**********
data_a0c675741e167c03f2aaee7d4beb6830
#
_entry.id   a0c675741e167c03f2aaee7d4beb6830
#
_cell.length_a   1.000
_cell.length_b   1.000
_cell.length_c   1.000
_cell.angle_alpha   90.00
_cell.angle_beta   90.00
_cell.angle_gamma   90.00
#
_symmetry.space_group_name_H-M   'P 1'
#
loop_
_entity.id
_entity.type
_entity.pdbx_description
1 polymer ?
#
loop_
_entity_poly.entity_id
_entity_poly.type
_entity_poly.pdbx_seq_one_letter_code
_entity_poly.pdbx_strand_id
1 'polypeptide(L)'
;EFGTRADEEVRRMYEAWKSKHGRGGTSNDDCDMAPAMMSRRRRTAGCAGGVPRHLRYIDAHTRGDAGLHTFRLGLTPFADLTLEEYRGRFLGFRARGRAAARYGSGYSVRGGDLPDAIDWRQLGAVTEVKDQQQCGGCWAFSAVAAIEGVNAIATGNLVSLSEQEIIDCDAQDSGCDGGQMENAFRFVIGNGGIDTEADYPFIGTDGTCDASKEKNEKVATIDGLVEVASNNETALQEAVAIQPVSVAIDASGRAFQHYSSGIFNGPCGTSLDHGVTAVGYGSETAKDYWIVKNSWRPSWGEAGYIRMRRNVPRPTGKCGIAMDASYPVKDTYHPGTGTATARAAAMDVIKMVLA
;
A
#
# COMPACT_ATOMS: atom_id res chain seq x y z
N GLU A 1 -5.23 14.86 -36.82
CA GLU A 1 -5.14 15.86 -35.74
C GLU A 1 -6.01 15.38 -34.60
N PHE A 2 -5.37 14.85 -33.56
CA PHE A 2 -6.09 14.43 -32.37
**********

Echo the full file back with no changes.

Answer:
data_a0c675741e167c03f2aaee7d4beb6830
#
_entry.id   a0c675741e167c03f2aaee7d4beb6830
#
_cell.length_a   1.000
_cell.length_b   1.000
_cell.length_c   1.000
_cell.angle_alpha   90.00
_cell.angle_beta   90.00
_cell.angle_gamma   90.00
#
_symmetry.space_group_name_H-M   'P 1'
#
loop_
_entity.id
_entity.type
_entity.pdbx_description
1 polymer ?
#
loop_
_entity_poly.entity_id
_entity_poly.type
_entity_poly.pdbx_seq_one_letter_code
_entity_poly.pdbx_strand_id
1 'polypeptide(L)'
;EFGTRADEEVRRMYEAWKSKHGRGGTSNDDCDMAPAMMSRRRRTAGCAGGVPRHLRYIDAHTRGDAGLHTFRLGLTPFADLTLEEYRGRFLGFRARGRAAARYGSGYSVRGGDLPDAIDWRQLGAVTEVKDQQQCGGCWAFSAVAAIEGVNAIATGNLVSLSEQEIIDCDAQDSGCDGGQMENAFRFVIGNGGIDTEADYPFIGTDGTCDASKEKNEKVATIDGLVEVASNNETALQEAVAIQPVSVAIDASGRAFQHYSSGIFNGPCGTSLDHGVTAVGYGSETAKDYWIVKNSWRPSWGEAGYIRMRRNVPRPTGKCGIAMDASYPVKDTYHPGTGTATARAAAMDVIKMVLA
;
A
#
# COMPACT_ATOMS: atom_id res chain seq x y z
N GLU A 1 -5.23 14.86 -36.82
CA GLU A 1 -5.14 15.86 -35.74
C GLU A 1 -6.01 15.38 -34.60
N PHE A 2 -5.37 14.85 -33.56
CA PHE A 2 -6.09 14.43 -32.37